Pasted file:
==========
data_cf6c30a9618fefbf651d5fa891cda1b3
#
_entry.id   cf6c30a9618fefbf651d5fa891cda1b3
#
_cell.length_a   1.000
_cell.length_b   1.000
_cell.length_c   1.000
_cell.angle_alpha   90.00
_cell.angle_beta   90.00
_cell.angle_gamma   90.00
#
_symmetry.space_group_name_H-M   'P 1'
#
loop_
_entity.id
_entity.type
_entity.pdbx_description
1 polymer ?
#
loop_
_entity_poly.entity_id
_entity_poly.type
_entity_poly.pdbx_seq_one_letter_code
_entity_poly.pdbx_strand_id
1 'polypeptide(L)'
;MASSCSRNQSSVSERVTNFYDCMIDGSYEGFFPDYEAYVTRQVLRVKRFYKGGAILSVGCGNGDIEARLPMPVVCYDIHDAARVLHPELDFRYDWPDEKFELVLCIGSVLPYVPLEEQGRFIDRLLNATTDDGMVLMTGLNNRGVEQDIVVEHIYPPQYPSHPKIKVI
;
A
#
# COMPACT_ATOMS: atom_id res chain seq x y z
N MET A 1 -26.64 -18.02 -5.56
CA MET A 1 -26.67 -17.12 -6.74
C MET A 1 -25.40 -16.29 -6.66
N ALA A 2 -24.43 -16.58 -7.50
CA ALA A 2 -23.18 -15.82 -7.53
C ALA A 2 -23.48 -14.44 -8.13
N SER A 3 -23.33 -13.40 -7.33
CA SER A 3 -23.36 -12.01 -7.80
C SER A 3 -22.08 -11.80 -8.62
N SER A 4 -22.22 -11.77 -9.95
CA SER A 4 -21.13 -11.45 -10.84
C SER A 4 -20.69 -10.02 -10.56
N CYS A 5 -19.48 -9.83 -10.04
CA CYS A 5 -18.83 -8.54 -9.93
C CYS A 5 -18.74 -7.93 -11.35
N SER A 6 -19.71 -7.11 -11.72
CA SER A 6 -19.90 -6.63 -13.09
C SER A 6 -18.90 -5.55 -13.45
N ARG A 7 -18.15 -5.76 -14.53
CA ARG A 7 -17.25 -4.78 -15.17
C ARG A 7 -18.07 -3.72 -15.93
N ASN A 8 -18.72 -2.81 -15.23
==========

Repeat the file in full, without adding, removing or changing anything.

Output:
data_cf6c30a9618fefbf651d5fa891cda1b3
#
_entry.id   cf6c30a9618fefbf651d5fa891cda1b3
#
_cell.length_a   1.000
_cell.length_b   1.000
_cell.length_c   1.000
_cell.angle_alpha   90.00
_cell.angle_beta   90.00
_cell.angle_gamma   90.00
#
_symmetry.space_group_name_H-M   'P 1'
#
loop_
_entity.id
_entity.type
_entity.pdbx_description
1 polymer ?
#
loop_
_entity_poly.entity_id
_entity_poly.type
_entity_poly.pdbx_seq_one_letter_code
_entity_poly.pdbx_strand_id
1 'polypeptide(L)'
;MASSCSRNQSSVSERVTNFYDCMIDGSYEGFFPDYEAYVTRQVLRVKRFYKGGAILSVGCGNGDIEARLPMPVVCYDIHDAARVLHPELDFRYDWPDEKFELVLCIGSVLPYVPLEEQGRFIDRLLNATTDDGMVLMTGLNNRGVEQDIVVEHIYPPQYPSHPKIKVI
;
A
#
# COMPACT_ATOMS: atom_id res chain seq x y z
N MET A 1 -26.64 -18.02 -5.56
CA MET A 1 -26.67 -17.12 -6.74
C MET A 1 -25.40 -16.29 -6.66
N ALA A 2 -24.43 -16.58 -7.50
CA ALA A 2 -23.18 -15.82 -7.53
C ALA A 2 -23.48 -14.44 -8.13
N SER A 3 -23.33 -13.40 -7.33
CA SER A 3 -23.36 -12.01 -7.80
C SER A 3 -22.08 -11.80 -8.62
N SER A 4 -22.22 -11.77 -9.95
CA SER A 4 -21.13 -11.45 -10.84
C SER A 4 -20.69 -10.02 -10.56
N CYS A 5 -19.48 -9.83 -10.04
CA CYS A 5 -18.83 -8.54 -9.93
C CYS A 5 -18.74 -7.93 -11.35
N SER A 6 -19.71 -7.11 -11.72
CA SER A 6 -19.90 -6.63 -13.09
C SER A 6 -18.90 -5.55 -13.45
N ARG A 7 -18.15 -5.76 -14.53
CA ARG A 7 -17.25 -4.78 -15.17
C ARG A 7 -18.07 -3.72 -15.93
N ASN A 8 -18.72 -2.81 -15.23